Architectural Glass – Low E-Coatings
Alpen Windows’ unique super-insulating glass system uses an advanced combination of low-e coated glass, Heat Mirror suspended coated film, insulating gas fill and warm-edge spacer to deliver high performance in architectural glass and our fiberglass window products. Of all of these materials, low-e coatings are one of the key drivers of performance and ability to customize performance for climate, orientation, direction and occupant needs.
What are Low-E Coatings?
Glass is naturally considered to have a high-emissivity characteristic. To better understand this, think of your morning coffee cup, when you pour hot coffee into a glass cup you can easily feel the heat transfer from the coffee to the coffee mug. This example applies to the glazing in your home’s windows as well: if you have clear glass panes in your windows, in the winter heat from inside your home has a low path of resistance to conduct from inside your home to outside. A similar effect happens in the summer but in reverse, outdoor heat conducts through the high-emissivity glass (low resistance to heat transfer) from outside into the home you are trying to keep cool.
Low-emissivity (low-E) coatings are a way to raise the resistance to heat transfer, or lower the emissivity, of glass in window products. In essence, low-e coatings act as a thermos would for your coffee cup; it helps control where to keep the heat, either indoors in the winter or outdoors in the summer.
Low-E began to be used widely in the window industry starting in the 1970s with the first pyrolitic- or Hard Coat- low-e coatings. Since then, a wide variety of coatings have been developed and adopted to perform multiple functions from thermal performance enhancements to glare reduction to solar heat gain control as well as add many aesthetic characteristics.
Low E is comprised mostly of silver, titanium and iron-oxide molecules that are “sputtered” (think spitting or spraying an invisible mist of metal) onto a sheet of glass. You can actually sputter-coat glass with any kind of metal – even gold!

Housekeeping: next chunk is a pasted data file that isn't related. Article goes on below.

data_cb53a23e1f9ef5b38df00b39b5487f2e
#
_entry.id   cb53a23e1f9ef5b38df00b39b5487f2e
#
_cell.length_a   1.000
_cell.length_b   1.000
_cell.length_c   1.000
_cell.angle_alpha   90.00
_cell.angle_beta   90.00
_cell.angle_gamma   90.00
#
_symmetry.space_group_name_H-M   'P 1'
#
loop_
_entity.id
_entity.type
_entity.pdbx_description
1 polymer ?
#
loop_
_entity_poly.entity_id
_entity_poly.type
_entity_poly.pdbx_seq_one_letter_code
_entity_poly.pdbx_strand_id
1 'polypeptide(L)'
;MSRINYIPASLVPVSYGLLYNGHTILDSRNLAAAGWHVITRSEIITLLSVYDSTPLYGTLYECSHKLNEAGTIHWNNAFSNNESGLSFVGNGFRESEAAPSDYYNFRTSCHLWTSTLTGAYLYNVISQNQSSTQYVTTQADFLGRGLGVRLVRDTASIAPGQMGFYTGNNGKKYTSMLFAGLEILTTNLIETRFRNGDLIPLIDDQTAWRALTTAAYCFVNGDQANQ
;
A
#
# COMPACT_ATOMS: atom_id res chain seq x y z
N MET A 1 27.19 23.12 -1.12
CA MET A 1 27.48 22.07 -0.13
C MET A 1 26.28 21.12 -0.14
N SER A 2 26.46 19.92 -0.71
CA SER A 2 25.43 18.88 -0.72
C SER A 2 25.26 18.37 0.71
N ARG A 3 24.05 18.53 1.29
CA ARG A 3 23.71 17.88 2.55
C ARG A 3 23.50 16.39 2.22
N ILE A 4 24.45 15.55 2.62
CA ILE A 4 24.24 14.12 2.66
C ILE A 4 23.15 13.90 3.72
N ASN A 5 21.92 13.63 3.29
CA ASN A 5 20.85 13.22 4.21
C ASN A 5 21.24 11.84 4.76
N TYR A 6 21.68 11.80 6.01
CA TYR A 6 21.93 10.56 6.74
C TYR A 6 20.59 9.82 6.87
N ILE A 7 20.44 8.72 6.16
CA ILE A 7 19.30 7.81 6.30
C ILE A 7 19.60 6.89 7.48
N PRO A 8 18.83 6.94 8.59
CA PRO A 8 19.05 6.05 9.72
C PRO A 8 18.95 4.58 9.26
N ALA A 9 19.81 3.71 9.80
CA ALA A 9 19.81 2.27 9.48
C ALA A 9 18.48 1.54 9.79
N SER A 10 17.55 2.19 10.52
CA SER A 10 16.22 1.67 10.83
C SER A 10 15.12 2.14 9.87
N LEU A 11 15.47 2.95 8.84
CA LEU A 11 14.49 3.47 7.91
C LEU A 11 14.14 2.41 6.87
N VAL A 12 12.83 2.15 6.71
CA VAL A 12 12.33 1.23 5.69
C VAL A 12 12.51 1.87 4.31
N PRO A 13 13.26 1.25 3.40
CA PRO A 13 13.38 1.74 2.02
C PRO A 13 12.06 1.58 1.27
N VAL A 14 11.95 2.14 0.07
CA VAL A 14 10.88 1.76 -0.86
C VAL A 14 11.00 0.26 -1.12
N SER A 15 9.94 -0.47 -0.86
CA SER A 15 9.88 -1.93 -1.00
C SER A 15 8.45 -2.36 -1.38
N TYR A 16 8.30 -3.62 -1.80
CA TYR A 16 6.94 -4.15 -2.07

How Does Alpen Use Low-E?
Alpen uses unique combinations of low-e applied to glass panes and our Heat Mirror suspended coated film to build an energy efficient, high performance glazing unit. The coating works by reflecting back heat to its source; in the winter the heat is reflected back into the house and in the summer the sun’s excess heat is reflected back outside. And, because Low-E coatings are Spectrally Selective, different coatings allow varying amounts of long-wave infrared heat to pass through the glass, while still blocking 99.9% of the damaging UV rays.
There are several types of low-E coatings available on both glass and Heat Mirror suspended coated film that can be combined to benefit benefit each climate differently. In cold climates like Boston, a home can save more energy if it uses super-insulating windows that maximize solar heat gain in the day and minimize heat loss at night. In hot climates, like Phoenix, the reverse would be true.
Alpen HPP understands that one of the best ways to save energy in your home is by utilizing the appropriate low-E coating and thermal performance for your individual climate and your home’s unique orientation towards the sun. Our super-insulating glass packages are carefully engineered to provide optimal performance for a variety of climate zones, so that both energy savings and comfort can be achieved.